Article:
Food Forum
Vol. 35 No. 1   July 2021




In Japan, grilled fish is typically accompanied by grated daikon oroshi, which diners sprinkle with soy sauce or ponzu, as preferred. Here, this classic oroshi features colorful and flavorful touches of tomato and orange, seasoned with soy sauce and vinegar in a twist on Japanese style.


Serves 2 as a first course

366 kcal Protein 12.9 g Fat 6.7 g (per serving)

Oroshi grated daikon sauce
  • Piece of daikon, about 8-10 cm / 3 ¼-4 in. long; 70-80 g / 2.5-3 oz.
  • 1 firm ripe tomato, 180-190 g / 6-7 oz.
  • 1/4 orange, segmented*
  • Hot pepper sauce
  • 2 T Kikkoman Soy Sauce
  • 3 T grain vinegar
  • Preferred salad greens or green leaf lettuce
  • A few sprigs each of fresh dill, chervil, Italian parsley
  • 10-12 fresh scallops**, total 200-220 g / 1/2 lb.
  • 1 T or more pure olive oil
  • Salt and black pepper
  • 2 T sake (for deglazing); or water if unavailable


  1. To prepare the oroshi sauce, peel and grate enough daikon to make 2 T after the moisture has been squeezed out. Peel the tomato, cut into bite-size pieces and pulse very briefly in a food processor until coarsely chopped, taking care not to make juice. Cut each orange segment into several pieces.
  2. Gently blend the grated daikon and orange pieces with the chopped tomato. Add a few drops of hot pepper sauce to taste. Set aside.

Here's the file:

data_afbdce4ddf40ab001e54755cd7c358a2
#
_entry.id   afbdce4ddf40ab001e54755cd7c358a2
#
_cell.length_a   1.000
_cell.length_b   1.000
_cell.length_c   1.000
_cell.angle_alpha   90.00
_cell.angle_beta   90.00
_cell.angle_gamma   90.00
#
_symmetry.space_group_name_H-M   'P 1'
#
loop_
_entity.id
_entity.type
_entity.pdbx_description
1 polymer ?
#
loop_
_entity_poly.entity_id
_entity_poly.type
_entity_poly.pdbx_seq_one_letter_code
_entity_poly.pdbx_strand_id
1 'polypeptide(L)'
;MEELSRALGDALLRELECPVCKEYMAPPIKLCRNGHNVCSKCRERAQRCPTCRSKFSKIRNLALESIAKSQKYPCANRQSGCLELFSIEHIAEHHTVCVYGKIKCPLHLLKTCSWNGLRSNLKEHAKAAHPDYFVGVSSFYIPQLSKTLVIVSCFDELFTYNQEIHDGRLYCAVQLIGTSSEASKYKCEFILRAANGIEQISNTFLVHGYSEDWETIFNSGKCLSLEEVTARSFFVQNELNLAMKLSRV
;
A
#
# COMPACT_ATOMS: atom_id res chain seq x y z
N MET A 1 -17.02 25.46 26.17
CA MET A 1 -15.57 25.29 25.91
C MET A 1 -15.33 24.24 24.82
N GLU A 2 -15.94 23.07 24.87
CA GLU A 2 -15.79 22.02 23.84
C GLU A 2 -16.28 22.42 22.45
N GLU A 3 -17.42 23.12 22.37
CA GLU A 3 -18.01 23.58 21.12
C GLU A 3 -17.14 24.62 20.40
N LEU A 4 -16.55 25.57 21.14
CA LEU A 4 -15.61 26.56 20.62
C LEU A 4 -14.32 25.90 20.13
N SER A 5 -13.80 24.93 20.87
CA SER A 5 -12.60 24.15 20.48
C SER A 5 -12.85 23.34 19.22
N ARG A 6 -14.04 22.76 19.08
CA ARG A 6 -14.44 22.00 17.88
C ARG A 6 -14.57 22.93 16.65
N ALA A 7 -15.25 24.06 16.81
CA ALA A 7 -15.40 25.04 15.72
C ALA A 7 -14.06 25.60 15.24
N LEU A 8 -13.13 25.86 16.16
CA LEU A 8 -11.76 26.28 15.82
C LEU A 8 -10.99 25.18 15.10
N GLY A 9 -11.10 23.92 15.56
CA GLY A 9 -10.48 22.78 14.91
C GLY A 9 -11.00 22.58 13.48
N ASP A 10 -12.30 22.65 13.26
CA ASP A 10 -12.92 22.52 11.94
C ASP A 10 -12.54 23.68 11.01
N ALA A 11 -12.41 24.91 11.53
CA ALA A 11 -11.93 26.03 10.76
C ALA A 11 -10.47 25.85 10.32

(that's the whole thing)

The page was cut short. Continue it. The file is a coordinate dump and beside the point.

3. Mix the soy sauce and vinegar, set aside; arrange salad greens and herbs on one side of a serving plate.
  4. Rinse and pat dry the scallops. In a frying pan, heat olive oil and sauté both sides of the scallops over medium heat, until a skewer can be inserted smoothly. Season lightly with salt and pepper, remove scallops and set aside. To deglaze the pan, add sake and scrape the bottom, then bring to boil until the juice becomes syrupy.
  5. Place the sautéed scallops alongside greens on the serving plate. Sprinkle the deglazed liquid over the scallops, then spoon tomato-orange oroshi sauce over them.
  6. When eating, sprinkle soy sauce-vinegar dressing over the tomato-orange oroshi sauce and greens.

* May substitute other citrus such as grapefruit; it is more acidic than oranges, so reduce amount of vinegar and add a little honey for sweetness.
** If using sashimi-quality, sauté both sides only briefly.

Recipe by Michiko Yamamoto

1 C (U.S. cup) = approx. 240 ml; 1 T = 15 ml; 1 t = 5 ml